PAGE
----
When Ann Krcik's 5-year-old Airedale terrier Shayla acquired leptospirosis, she was admitted to the Pet Emergency and Specialty Center of Marin in San Rafael, CA.
Krcik asked the veterinarian, Dr. Marcella Harb-Hauser, if spending time with her dog at the center would help the healing process. Dr. Harb-Hauser encouraged Krcik to come visit her dog. The doctor believes that "Just like humans, if pets are less stressed, they heal faster."
So Krcik visited Shayla several times each day, sitting on the floor with her 65 pound dog in her lap.
Shayla seemed to be getting better, but additional tests showed the disease had attacked the dog's lungs and had become life-threatening. Dr. Harb-Hauser told Krcik there was nothing more she could do for Shayla medically.
Krcik, sitting on the floor with Shayla in her lap, could feel her dog struggling to breathe. She held Shayla tighter, taking some small comfort in knowing at least she could hold her pet as she passed on.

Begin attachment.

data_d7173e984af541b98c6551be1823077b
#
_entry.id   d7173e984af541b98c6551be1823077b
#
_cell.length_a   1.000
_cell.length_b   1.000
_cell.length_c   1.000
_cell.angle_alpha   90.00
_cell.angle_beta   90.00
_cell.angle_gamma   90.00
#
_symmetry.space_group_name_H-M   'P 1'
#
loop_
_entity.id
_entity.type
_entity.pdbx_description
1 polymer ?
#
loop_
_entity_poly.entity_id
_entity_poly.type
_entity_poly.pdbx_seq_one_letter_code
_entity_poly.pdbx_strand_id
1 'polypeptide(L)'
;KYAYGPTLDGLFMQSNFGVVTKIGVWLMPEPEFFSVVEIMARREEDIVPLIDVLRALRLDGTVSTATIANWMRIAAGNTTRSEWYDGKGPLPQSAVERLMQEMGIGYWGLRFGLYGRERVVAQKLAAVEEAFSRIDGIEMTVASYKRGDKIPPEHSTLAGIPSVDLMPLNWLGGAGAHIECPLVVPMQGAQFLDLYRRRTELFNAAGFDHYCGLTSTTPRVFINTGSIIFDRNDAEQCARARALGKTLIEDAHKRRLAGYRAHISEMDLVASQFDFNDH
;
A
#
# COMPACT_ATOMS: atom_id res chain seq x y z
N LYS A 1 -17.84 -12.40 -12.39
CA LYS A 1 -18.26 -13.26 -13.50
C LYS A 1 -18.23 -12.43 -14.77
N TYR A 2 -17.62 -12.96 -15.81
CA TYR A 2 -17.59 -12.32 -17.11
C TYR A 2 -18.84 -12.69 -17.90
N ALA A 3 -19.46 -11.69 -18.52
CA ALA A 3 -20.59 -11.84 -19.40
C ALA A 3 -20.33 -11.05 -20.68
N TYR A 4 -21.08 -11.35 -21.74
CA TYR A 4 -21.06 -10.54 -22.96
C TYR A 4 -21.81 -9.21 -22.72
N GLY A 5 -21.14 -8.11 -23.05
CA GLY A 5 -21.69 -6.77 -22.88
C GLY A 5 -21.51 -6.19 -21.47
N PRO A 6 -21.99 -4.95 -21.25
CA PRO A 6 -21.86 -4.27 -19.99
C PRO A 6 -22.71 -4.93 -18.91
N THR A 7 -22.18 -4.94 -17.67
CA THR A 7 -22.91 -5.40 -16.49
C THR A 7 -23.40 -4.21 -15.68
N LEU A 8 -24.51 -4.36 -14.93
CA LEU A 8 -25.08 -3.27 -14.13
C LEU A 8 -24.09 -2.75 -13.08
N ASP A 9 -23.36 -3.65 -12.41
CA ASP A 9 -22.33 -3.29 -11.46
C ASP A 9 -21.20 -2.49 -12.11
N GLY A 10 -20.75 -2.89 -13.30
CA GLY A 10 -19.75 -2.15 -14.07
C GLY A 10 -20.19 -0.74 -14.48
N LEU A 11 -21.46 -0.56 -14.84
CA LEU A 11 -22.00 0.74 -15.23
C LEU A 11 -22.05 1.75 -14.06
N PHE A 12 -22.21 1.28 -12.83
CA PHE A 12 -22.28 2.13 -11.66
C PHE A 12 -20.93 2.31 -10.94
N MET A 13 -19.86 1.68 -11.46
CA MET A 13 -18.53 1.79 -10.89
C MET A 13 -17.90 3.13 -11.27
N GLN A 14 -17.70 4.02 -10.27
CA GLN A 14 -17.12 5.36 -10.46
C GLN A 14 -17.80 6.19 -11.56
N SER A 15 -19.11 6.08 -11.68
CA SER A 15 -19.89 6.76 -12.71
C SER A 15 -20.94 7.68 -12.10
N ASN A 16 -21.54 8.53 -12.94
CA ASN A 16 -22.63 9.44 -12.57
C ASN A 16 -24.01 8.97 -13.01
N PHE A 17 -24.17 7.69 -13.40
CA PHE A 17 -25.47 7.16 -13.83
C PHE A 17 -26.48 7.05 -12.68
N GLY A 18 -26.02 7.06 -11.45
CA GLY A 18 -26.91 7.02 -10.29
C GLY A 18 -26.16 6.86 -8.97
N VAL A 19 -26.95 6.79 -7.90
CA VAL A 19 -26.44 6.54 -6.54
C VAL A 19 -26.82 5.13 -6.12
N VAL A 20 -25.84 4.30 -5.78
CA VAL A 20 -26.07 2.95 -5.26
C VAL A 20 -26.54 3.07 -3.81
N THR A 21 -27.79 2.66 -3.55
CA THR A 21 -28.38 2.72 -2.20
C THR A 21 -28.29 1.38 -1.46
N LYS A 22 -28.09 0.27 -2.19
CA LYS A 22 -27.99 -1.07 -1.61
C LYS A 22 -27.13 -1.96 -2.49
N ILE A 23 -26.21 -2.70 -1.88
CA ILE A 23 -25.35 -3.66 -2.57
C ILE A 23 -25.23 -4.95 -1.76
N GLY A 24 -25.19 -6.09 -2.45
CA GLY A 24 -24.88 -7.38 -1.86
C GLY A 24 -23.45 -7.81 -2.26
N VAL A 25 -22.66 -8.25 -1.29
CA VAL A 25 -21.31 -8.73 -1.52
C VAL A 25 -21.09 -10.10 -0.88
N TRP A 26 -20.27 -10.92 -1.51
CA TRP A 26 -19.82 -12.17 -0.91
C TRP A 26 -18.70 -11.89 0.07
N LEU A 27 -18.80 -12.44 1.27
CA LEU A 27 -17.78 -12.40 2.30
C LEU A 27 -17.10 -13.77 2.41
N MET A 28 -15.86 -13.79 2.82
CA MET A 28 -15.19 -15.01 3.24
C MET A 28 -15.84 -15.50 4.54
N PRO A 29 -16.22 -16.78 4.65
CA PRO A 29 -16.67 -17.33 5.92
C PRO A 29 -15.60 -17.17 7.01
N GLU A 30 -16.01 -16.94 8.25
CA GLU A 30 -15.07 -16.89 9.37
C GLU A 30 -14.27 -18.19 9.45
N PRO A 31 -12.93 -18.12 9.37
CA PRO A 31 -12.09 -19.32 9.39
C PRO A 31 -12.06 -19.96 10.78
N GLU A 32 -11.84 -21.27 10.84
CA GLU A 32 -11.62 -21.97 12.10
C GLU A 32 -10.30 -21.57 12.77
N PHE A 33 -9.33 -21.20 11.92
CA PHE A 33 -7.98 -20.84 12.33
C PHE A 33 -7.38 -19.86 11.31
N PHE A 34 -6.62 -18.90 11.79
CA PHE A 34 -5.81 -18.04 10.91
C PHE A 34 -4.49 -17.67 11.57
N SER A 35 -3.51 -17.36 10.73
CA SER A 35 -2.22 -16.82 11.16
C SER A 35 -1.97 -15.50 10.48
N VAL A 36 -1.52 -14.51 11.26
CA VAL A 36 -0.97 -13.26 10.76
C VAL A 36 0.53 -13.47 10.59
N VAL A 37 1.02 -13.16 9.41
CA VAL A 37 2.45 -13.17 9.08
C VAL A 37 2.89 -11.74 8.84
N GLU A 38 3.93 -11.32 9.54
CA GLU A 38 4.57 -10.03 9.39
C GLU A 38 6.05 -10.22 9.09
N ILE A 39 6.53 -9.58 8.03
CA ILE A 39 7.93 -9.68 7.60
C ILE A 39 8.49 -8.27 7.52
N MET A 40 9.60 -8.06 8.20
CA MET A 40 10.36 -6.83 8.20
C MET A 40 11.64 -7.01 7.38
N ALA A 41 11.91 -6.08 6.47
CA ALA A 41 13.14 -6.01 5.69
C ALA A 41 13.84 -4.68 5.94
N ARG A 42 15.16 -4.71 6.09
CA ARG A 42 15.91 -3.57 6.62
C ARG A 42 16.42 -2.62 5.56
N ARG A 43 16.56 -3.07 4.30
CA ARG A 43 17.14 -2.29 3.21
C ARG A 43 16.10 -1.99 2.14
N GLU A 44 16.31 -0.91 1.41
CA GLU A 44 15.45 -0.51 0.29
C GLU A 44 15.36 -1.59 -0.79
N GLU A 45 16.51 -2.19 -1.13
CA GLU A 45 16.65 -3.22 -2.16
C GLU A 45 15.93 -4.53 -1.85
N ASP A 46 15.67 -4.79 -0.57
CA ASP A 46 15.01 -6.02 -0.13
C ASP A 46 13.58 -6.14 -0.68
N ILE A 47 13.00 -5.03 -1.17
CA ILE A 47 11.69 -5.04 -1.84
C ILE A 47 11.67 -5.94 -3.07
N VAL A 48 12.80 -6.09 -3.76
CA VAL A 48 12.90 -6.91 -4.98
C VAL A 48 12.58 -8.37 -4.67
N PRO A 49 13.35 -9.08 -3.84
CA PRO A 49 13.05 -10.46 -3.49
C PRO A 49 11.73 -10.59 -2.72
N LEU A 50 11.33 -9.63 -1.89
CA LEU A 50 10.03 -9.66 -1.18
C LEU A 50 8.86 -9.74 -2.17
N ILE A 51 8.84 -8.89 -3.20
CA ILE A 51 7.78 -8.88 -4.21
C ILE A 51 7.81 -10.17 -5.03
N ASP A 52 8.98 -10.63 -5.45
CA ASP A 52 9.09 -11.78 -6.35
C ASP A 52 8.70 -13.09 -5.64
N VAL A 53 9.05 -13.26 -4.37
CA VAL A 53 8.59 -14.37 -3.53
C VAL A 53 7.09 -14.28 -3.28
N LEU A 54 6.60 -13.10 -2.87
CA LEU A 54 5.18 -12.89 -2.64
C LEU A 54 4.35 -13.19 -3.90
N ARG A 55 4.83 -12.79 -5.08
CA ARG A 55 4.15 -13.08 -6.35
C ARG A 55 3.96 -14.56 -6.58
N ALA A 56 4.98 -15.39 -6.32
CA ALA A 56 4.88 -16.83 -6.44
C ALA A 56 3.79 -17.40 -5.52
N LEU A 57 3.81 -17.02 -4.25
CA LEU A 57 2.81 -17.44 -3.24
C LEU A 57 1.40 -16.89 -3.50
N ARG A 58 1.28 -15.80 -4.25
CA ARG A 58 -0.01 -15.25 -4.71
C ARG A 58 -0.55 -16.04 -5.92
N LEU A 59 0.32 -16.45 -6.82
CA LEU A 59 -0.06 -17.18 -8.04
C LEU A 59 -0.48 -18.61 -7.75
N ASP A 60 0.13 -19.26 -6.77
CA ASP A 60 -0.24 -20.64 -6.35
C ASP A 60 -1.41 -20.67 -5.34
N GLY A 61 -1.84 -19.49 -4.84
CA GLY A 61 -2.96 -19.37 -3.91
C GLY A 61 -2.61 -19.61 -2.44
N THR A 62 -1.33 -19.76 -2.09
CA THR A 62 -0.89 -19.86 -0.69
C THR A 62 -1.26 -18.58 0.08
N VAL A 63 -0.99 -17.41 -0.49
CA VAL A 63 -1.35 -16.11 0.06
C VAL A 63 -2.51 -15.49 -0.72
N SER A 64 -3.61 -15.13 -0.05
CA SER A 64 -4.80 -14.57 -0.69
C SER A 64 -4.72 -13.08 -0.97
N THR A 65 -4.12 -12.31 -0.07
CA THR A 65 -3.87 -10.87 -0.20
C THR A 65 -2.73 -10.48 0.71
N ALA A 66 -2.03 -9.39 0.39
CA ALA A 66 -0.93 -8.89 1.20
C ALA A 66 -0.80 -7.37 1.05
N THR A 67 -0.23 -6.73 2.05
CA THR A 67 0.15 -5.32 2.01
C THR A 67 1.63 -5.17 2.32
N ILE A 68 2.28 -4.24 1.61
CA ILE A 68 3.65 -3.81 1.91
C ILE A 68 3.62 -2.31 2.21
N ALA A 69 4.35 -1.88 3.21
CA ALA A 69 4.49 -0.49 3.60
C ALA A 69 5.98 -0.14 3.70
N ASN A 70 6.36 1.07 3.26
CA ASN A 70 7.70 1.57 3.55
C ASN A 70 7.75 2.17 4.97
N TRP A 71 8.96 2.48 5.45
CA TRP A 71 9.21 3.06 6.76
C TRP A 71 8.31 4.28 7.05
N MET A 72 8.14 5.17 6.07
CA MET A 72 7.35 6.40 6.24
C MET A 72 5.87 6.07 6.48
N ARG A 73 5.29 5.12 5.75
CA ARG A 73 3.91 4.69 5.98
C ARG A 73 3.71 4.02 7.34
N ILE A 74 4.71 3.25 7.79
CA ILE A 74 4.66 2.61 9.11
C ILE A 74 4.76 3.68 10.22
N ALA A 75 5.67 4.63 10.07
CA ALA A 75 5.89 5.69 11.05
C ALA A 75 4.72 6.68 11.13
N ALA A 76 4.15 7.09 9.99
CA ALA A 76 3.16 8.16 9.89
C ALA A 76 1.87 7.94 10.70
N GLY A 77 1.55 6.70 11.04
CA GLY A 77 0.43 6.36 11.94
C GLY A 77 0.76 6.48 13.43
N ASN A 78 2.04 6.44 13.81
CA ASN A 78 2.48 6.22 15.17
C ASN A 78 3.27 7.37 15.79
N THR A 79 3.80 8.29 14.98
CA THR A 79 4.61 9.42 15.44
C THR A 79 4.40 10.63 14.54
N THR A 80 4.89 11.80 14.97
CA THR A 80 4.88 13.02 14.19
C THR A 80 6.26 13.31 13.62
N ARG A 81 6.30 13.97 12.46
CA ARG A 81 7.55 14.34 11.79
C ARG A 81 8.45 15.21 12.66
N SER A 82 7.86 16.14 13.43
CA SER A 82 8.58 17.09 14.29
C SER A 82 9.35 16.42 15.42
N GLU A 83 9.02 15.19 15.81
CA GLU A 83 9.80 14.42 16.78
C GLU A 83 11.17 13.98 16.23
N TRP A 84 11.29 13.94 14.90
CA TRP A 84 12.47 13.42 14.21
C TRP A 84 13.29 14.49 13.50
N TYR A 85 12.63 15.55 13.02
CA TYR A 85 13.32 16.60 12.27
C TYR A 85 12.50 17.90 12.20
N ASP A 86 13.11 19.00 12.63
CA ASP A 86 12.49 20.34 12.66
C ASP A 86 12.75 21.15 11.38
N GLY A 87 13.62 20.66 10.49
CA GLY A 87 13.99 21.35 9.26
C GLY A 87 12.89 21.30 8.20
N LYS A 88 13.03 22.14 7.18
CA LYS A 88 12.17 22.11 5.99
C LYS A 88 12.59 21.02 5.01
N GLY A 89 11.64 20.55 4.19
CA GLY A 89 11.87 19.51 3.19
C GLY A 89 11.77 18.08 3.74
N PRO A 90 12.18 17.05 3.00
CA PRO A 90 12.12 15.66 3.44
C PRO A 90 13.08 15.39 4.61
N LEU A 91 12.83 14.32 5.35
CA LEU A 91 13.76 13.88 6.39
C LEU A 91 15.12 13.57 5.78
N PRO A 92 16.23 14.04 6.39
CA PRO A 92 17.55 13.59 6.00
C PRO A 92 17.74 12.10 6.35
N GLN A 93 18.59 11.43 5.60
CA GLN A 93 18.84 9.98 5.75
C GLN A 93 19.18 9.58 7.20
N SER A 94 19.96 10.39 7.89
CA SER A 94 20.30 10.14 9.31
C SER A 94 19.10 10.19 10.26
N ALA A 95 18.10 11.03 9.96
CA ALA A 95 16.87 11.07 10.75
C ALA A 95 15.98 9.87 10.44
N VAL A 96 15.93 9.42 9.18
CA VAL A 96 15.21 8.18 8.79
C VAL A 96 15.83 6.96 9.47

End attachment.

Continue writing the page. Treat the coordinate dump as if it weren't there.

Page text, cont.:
At that very second, Shayla's health suddenly turned around. Her breathing improved and the very next day she was off oxygen and at home with Krcik to complete her recovery.
According to Dr. Harb-Hauser:
"We'll never really know why Shayla's health appeared to change in that instant. I firmly believe that Ann's presence, holding her the way she was, somehow helped Shayla enough to fight the physiological ailments she was facing. She may have recovered regardless, but it sure didn't seem that way."